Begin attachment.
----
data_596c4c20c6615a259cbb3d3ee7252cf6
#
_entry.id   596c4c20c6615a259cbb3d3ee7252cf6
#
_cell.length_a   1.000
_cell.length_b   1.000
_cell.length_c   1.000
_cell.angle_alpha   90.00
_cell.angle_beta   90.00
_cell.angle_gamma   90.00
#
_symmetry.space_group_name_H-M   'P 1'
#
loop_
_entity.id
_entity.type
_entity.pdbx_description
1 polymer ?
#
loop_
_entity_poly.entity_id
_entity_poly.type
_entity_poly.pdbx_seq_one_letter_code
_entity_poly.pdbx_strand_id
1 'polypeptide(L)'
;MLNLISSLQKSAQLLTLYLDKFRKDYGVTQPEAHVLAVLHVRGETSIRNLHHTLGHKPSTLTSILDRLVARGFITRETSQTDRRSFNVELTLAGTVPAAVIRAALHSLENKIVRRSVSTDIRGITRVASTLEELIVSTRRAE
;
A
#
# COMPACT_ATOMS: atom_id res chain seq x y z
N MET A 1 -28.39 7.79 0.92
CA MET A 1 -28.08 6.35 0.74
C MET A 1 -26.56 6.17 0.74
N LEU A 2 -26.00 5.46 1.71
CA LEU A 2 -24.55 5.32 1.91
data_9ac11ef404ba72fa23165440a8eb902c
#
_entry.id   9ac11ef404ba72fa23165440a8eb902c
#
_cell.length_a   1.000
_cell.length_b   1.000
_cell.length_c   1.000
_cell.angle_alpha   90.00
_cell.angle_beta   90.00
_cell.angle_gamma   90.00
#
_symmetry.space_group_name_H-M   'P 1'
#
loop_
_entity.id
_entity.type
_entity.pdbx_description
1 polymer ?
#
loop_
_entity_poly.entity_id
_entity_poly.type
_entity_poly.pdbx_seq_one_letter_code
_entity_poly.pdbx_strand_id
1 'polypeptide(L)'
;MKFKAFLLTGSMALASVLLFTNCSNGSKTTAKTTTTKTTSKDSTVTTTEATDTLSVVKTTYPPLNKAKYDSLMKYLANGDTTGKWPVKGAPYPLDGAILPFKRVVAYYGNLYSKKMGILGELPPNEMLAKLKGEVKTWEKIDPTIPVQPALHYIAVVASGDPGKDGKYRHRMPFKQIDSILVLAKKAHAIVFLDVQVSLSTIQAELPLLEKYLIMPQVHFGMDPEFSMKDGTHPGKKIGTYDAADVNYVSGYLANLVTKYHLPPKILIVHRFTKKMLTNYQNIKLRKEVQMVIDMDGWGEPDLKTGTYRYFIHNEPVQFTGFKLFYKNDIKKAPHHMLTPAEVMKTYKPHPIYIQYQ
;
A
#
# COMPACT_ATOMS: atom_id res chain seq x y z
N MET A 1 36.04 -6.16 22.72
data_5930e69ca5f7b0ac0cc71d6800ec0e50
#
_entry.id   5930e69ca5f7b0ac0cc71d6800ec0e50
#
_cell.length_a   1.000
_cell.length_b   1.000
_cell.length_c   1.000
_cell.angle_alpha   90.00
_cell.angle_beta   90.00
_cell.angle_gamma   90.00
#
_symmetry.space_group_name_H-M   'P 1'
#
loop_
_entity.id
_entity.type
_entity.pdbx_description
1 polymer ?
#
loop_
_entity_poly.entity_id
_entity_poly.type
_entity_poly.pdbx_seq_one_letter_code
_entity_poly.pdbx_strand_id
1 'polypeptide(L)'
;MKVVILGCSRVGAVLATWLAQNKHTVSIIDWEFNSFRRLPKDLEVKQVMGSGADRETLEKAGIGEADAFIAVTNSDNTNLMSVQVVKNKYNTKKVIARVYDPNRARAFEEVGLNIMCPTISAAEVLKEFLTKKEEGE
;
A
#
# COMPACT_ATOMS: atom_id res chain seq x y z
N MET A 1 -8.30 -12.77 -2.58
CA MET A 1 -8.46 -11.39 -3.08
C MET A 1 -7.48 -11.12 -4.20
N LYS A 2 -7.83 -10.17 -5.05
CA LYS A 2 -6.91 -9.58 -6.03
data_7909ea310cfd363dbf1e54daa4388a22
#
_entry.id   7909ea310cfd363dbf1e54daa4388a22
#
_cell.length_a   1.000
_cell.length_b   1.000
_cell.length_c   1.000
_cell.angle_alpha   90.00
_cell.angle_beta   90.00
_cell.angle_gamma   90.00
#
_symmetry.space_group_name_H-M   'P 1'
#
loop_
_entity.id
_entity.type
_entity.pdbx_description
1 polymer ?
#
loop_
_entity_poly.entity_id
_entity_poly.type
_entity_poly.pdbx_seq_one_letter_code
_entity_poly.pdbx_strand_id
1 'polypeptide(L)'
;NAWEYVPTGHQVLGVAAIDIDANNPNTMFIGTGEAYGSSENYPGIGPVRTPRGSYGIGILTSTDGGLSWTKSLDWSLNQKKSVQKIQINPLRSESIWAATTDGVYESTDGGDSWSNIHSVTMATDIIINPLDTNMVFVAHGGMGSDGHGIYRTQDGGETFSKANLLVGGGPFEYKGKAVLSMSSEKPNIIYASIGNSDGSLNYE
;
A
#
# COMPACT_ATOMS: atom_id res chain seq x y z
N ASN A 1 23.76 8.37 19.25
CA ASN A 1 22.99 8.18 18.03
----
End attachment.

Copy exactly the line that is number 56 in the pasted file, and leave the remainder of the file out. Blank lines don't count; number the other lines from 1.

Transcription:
_entity_poly.entity_id